All You Need To Know About Tyre Tread Design
Published On 31-Dec-2019
The variety of tyres available in the market nowdays is truly mind-numbing. To make the wisest decision while picking up new set of tyres, you need to familiarize yourself with the different types of tyre tread patterns, the effect they have on tyre performance in different conditions and how they affect the tyre rotation possibilities. There are three types of tread design: Symmetrical, Asymmetrical and Uni-directional.
Symmetrical Tread Pattern-
The most common type of tread design available in the market is Symmetrical tread pattern. The name itself makes it clear that the tread pattern on these tyres are in the same symmetry on both sides of the tyre's center line. One advantage of symmetrical tread pattern is that it allows multiple tyre rotation combinations, thus making it less complicated for a layman. A single tyre can be installed onto any corner of the car if the vehicle has identical tyre specification in both front and rear tyres.
Asymmetrical Tread Pattern-
On an Asymmetrical tyre, you will notice a variety of tread patterns on the same tyre, with the pattern design chosen carefully for each section to maximize the tyre performance in wet and dry conditions. Generally, the outer surface of an asymmetrical tyre has larger tread blocks to perform under cornering stress, while the inside of the tyre is designed to deliver under wet conditions. The flexibility of multiple tyre rotation patterns that is allowed on Symmetrical tread is compromised on Asymmetrical design. There are limited ways in which such tyres can be rotated. Therefore, these tyres are generally marked with “Outside” and “Inside” on the their profile to help identify which side should be facing outside.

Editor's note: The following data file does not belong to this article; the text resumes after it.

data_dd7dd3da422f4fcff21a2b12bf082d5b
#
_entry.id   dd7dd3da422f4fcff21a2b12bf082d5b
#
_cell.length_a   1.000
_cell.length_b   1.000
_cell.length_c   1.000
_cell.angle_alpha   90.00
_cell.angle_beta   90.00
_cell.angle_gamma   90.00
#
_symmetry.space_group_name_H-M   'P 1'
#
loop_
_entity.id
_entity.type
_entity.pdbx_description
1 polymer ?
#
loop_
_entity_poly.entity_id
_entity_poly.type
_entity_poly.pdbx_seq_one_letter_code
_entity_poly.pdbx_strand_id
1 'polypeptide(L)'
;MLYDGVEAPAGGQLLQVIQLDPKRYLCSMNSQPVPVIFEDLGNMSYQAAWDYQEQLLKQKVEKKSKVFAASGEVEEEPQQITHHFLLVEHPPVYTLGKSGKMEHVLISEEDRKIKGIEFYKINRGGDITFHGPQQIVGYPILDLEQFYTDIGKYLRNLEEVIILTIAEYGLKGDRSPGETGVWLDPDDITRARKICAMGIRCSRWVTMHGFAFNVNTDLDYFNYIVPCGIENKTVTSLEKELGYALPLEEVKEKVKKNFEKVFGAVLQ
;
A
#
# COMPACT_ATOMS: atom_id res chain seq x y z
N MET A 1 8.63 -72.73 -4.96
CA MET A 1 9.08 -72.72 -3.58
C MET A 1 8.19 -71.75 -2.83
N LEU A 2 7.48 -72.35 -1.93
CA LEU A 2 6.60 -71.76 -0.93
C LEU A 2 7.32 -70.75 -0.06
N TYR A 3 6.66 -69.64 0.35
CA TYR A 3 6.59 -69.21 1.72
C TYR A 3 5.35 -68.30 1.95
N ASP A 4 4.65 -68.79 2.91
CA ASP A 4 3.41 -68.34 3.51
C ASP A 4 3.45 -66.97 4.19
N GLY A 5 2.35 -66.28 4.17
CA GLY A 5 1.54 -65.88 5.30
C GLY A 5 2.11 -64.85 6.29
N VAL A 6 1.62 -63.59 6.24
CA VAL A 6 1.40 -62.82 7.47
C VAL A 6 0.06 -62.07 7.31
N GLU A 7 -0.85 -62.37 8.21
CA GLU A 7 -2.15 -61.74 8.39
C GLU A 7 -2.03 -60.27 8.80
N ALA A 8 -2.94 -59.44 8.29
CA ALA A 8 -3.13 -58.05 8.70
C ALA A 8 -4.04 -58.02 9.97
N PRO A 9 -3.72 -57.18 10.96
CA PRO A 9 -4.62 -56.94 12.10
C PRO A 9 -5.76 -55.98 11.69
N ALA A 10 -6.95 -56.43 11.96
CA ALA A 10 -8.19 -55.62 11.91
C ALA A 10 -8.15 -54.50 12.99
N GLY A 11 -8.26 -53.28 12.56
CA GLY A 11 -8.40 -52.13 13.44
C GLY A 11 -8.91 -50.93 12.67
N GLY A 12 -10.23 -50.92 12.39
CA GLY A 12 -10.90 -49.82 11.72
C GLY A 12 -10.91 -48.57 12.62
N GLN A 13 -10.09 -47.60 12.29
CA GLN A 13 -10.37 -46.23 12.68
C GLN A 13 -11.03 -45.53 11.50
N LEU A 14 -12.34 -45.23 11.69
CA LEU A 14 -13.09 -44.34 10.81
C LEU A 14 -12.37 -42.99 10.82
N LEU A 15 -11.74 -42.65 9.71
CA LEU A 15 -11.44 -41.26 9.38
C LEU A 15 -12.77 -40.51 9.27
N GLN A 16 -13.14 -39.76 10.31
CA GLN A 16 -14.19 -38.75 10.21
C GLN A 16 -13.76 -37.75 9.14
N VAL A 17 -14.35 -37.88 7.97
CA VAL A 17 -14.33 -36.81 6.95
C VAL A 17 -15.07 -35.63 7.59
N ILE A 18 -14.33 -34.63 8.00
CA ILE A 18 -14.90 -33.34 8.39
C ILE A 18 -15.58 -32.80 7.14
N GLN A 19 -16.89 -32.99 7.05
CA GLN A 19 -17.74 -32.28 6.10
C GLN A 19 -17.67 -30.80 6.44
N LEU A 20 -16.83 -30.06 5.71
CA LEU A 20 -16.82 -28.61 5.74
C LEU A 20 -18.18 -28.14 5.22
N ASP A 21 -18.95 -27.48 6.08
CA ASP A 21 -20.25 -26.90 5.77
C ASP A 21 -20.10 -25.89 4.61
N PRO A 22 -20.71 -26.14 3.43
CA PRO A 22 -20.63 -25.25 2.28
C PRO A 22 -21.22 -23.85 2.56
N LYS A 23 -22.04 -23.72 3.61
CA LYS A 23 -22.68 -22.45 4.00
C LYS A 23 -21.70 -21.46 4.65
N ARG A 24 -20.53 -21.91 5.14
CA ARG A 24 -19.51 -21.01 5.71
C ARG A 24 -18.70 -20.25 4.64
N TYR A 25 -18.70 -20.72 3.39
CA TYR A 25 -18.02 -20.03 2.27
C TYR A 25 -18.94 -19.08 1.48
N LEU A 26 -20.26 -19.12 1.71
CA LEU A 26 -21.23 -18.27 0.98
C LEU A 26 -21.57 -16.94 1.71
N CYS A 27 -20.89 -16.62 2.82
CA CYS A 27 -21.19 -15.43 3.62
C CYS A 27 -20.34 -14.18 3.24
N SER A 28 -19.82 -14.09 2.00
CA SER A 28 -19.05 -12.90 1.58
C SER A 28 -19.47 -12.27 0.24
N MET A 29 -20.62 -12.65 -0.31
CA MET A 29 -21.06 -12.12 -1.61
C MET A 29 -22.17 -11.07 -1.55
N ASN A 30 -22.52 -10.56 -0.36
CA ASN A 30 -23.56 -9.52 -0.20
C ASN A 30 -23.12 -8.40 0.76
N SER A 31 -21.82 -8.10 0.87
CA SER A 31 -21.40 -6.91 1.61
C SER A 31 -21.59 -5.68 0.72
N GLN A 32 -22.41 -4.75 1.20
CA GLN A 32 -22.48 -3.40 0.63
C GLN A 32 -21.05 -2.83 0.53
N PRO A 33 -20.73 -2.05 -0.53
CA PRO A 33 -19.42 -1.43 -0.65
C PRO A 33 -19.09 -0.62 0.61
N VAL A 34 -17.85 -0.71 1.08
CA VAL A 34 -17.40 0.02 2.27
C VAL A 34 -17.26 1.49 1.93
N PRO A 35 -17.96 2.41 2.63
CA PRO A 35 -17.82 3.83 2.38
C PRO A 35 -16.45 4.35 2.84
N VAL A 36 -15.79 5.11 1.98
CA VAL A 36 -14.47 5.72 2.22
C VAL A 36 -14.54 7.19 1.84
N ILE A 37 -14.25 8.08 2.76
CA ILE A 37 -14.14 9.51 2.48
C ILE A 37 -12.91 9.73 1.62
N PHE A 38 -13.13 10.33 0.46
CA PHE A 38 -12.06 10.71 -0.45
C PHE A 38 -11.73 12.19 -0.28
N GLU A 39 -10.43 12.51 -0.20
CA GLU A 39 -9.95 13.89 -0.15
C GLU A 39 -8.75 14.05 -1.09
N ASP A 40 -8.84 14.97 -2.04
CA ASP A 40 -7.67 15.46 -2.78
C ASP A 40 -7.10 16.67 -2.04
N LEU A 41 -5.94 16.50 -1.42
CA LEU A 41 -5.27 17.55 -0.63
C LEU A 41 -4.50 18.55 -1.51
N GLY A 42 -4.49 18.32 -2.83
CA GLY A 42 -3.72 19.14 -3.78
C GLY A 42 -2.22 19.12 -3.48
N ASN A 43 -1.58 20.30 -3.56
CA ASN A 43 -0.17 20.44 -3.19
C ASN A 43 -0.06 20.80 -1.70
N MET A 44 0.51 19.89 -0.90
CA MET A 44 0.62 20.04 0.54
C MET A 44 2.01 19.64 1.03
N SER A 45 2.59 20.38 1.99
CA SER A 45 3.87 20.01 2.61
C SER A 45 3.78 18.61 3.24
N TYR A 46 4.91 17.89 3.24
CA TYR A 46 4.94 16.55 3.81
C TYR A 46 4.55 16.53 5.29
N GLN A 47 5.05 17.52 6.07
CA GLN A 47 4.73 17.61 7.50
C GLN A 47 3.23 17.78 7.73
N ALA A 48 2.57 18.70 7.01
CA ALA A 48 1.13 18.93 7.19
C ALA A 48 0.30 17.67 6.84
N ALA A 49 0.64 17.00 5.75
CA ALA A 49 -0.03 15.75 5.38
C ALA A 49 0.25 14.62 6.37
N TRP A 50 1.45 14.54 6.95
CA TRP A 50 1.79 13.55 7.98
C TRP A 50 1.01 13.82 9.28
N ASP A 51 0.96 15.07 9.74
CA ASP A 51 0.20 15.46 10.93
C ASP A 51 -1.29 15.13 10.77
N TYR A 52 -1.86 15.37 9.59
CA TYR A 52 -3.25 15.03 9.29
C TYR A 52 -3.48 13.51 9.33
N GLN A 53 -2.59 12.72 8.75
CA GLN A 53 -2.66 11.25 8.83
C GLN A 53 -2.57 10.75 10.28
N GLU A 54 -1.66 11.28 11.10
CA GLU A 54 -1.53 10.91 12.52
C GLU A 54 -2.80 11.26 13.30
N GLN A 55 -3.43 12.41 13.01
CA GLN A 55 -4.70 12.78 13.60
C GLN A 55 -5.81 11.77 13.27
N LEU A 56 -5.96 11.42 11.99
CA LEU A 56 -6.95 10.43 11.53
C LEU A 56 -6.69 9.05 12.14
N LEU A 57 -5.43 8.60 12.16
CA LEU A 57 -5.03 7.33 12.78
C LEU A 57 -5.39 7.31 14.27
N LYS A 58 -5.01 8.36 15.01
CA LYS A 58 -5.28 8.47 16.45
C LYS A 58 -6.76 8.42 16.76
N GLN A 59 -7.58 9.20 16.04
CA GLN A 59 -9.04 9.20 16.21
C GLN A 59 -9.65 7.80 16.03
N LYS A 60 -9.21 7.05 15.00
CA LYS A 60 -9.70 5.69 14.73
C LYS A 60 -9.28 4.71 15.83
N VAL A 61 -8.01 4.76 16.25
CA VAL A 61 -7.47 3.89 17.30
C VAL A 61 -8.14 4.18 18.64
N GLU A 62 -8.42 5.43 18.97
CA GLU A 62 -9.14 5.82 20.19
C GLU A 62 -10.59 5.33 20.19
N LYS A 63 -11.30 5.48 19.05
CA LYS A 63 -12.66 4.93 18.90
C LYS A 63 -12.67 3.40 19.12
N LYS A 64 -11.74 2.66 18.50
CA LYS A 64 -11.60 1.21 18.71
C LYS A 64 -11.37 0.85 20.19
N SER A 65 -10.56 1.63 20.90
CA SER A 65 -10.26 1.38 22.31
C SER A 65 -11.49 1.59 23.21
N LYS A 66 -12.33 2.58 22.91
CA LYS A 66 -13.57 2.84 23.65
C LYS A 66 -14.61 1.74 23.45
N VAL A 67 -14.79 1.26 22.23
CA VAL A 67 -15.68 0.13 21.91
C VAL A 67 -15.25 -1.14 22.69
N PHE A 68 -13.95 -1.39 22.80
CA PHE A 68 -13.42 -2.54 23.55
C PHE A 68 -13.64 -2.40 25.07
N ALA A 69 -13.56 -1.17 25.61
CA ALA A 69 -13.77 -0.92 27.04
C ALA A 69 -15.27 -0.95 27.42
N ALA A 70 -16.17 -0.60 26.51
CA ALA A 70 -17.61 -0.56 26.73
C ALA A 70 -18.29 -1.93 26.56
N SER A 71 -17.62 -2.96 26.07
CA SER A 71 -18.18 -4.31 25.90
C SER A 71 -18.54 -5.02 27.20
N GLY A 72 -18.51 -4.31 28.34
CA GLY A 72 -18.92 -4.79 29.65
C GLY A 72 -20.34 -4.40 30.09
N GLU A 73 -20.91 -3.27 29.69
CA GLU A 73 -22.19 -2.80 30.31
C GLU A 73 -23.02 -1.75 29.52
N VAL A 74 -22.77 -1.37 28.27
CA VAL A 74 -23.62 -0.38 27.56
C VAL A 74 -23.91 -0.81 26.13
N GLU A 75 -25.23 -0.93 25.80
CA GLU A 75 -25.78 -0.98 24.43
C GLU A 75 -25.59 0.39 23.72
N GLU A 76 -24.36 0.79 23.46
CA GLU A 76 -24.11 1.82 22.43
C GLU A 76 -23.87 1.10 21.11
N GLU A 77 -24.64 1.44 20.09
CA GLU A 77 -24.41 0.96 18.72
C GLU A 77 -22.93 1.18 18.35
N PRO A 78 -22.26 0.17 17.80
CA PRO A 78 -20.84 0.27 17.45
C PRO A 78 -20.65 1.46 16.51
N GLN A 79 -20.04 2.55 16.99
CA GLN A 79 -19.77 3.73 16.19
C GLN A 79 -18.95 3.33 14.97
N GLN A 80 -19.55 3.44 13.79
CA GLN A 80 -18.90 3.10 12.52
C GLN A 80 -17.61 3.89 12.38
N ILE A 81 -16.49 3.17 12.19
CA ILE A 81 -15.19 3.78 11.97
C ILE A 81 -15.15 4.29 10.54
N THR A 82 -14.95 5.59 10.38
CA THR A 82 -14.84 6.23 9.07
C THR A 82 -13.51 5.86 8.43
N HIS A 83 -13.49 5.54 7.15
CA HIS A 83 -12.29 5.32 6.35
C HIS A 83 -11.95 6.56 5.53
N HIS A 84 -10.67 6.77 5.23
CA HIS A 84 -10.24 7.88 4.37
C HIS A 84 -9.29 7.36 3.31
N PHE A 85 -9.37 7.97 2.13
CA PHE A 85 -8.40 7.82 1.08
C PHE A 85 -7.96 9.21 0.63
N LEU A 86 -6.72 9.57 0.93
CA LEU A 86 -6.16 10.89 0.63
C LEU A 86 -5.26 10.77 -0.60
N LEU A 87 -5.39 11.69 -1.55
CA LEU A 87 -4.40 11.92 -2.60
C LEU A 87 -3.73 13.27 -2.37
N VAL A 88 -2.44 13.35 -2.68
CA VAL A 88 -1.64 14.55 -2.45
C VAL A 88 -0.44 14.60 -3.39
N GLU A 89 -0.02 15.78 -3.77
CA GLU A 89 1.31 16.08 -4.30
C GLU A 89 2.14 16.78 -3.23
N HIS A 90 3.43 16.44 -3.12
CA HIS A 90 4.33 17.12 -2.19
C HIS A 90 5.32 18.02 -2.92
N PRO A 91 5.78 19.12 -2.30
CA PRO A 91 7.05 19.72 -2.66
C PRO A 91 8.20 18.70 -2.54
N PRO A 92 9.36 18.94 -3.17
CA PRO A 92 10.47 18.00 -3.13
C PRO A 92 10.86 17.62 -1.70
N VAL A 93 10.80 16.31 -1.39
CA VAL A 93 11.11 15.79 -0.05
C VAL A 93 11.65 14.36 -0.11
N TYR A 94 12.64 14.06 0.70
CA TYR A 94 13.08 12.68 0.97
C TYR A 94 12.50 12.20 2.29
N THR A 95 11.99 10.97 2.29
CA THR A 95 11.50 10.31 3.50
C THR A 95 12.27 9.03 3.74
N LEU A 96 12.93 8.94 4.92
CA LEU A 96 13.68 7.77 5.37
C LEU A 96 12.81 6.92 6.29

Uni-directional Tread Pattern-
With visual inspection, you can identify a uni-directional tread when the tread pattern seem to form a series of V-shaped designs pointing in one direction. This type of design is excellent for channeling water from the road and reduce the chances of hydroplaning. The uni-directional design is best suited for wet road surfaces - the outward facing grooves trap water from the road and eject it away from the tyre. Similar to the Asymmetrical tyres, the uni-directional tyres also can be used only on one side of the vehicle but, if you really want to change the side then it requires the tyre to be removed from the wheel and reinstalled after flipping it.
Also see: How driving habits effect tyre wear